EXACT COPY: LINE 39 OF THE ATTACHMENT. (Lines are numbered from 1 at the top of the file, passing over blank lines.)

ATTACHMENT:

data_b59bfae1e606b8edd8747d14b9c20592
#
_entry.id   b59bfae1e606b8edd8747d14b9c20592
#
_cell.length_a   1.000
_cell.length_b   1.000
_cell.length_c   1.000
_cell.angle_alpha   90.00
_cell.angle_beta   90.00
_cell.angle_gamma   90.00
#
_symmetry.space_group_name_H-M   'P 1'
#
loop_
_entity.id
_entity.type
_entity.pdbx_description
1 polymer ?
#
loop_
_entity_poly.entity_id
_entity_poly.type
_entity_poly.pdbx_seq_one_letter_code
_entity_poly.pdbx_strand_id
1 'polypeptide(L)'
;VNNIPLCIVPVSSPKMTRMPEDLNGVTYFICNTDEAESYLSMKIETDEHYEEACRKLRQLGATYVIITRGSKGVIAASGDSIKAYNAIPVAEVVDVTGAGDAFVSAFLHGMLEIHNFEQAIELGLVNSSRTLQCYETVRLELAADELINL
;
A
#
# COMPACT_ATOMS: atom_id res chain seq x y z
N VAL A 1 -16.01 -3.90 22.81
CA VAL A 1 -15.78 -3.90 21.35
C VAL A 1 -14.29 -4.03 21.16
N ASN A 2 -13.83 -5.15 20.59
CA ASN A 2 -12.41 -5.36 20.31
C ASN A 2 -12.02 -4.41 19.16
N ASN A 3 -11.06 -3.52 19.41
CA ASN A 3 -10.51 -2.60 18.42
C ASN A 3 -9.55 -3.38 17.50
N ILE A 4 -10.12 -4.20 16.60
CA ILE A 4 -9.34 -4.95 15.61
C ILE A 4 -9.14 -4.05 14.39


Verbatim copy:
C ASN A 3 -9.55 -3.38 17.50